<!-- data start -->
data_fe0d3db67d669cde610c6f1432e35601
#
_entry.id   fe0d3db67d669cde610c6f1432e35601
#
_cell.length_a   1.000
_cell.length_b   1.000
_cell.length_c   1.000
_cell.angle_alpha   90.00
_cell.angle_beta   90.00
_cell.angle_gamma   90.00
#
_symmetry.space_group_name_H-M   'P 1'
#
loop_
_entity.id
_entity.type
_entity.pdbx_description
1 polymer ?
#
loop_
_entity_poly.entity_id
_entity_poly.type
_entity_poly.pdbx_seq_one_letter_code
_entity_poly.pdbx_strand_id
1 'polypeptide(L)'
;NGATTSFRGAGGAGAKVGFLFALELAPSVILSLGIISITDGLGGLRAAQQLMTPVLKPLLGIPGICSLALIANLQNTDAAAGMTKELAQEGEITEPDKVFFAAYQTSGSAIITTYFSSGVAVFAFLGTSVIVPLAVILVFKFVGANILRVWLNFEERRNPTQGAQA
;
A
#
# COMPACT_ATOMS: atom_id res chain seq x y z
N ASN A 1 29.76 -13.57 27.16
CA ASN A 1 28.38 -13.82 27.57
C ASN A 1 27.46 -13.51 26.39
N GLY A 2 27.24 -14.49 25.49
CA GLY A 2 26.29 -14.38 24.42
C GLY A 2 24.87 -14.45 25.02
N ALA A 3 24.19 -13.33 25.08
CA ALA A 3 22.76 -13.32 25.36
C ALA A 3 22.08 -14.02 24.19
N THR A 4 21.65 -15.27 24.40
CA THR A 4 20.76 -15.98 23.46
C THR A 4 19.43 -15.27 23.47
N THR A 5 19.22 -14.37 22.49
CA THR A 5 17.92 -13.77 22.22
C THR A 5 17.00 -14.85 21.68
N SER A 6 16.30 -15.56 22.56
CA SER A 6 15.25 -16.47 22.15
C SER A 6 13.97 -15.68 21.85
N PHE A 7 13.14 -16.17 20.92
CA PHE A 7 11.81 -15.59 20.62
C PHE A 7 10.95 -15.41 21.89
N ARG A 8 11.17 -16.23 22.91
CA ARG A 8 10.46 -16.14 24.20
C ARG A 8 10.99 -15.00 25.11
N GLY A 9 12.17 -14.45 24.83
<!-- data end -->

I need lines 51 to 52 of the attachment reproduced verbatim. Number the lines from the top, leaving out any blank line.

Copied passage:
C PHE A 7 10.95 -15.41 21.89
N ARG A 8 11.17 -16.23 22.91